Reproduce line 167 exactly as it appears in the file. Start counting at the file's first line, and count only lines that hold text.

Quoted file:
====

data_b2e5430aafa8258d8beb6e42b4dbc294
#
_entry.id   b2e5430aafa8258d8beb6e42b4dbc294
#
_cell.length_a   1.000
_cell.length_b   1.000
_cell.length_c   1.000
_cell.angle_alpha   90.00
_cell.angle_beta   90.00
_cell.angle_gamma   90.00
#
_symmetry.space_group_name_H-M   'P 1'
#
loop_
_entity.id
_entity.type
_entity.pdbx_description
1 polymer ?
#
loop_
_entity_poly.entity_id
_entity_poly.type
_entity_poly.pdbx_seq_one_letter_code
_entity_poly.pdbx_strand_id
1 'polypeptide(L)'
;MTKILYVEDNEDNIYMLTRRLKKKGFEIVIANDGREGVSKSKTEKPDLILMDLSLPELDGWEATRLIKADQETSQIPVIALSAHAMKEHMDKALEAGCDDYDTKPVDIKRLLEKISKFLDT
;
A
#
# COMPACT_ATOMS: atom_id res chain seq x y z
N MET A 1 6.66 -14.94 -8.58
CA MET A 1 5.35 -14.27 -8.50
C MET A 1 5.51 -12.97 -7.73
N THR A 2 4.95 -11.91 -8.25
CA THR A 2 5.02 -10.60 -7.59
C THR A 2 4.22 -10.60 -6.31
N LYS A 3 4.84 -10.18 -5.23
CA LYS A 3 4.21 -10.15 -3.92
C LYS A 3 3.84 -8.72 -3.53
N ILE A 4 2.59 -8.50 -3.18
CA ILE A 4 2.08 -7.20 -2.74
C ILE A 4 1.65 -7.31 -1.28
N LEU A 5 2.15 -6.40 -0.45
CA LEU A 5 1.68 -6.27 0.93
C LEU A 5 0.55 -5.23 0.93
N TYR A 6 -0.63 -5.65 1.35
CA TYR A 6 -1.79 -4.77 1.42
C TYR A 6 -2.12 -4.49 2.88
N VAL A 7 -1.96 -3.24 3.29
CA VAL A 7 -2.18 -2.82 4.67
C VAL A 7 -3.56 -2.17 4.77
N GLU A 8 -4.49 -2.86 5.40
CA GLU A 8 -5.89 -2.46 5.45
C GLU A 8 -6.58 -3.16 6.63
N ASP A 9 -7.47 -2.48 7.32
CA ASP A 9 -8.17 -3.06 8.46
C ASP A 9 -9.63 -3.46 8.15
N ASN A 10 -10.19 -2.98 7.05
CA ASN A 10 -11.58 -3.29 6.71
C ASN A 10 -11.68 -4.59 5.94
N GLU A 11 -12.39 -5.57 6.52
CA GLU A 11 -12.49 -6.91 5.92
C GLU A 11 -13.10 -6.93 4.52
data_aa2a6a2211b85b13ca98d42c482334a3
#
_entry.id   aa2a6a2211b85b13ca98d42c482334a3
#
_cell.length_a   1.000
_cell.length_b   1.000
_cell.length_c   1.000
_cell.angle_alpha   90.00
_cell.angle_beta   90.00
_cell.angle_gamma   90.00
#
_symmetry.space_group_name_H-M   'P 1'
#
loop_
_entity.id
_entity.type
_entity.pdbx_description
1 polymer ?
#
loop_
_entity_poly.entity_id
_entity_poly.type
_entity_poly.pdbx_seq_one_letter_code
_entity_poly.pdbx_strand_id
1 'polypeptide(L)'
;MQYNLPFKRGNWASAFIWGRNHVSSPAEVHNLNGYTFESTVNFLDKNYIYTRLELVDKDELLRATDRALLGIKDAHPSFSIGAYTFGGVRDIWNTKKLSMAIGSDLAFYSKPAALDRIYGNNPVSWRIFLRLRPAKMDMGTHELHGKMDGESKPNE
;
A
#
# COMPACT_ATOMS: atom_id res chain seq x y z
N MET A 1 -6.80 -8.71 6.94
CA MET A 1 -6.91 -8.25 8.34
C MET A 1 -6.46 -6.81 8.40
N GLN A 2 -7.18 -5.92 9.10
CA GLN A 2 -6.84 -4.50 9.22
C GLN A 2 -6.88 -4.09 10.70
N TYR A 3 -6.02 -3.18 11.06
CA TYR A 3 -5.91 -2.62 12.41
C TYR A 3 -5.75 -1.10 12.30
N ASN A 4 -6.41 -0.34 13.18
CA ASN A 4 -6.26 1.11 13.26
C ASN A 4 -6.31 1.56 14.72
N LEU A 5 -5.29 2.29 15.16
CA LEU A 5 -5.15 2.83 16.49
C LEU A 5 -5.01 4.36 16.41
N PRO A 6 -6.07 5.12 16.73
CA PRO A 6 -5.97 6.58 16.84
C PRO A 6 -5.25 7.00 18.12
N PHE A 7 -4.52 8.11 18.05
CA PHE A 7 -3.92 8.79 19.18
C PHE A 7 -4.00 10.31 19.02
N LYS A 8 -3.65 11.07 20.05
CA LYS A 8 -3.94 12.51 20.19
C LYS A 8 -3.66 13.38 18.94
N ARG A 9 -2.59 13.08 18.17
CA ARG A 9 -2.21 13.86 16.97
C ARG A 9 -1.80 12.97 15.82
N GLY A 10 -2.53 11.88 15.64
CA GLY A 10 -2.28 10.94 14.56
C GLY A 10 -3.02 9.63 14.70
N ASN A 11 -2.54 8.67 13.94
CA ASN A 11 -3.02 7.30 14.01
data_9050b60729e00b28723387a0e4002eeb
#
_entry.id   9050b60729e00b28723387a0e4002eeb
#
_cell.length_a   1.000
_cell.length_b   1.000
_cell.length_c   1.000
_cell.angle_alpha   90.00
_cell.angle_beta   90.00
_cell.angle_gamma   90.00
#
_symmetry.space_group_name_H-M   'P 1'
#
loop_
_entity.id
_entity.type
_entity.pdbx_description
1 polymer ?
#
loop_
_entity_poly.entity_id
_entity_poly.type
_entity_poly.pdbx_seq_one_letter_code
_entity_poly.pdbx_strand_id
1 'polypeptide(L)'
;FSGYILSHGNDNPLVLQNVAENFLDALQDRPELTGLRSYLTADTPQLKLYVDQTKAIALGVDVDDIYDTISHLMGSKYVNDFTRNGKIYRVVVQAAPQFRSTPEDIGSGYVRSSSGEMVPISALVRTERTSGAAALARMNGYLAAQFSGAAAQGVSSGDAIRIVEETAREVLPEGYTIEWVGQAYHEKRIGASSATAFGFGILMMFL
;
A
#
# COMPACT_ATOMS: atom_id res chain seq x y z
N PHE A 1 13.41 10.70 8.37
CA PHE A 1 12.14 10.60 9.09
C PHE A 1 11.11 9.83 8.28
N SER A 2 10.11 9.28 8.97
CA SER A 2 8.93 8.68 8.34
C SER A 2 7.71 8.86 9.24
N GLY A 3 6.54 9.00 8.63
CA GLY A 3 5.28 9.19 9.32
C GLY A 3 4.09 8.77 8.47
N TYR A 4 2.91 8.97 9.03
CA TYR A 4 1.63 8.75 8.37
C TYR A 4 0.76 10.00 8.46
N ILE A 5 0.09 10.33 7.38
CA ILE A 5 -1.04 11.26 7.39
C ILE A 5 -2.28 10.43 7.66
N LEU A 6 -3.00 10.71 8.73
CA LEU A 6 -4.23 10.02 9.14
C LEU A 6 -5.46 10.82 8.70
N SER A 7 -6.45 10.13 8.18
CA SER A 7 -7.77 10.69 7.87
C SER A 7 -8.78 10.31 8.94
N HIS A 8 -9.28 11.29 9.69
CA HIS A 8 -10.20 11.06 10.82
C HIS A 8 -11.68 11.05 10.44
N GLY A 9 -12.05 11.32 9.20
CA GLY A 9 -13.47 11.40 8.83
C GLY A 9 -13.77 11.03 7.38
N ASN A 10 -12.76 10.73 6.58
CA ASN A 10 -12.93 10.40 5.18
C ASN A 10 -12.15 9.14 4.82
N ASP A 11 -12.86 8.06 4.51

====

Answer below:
C TYR A 4 0.76 10.00 8.46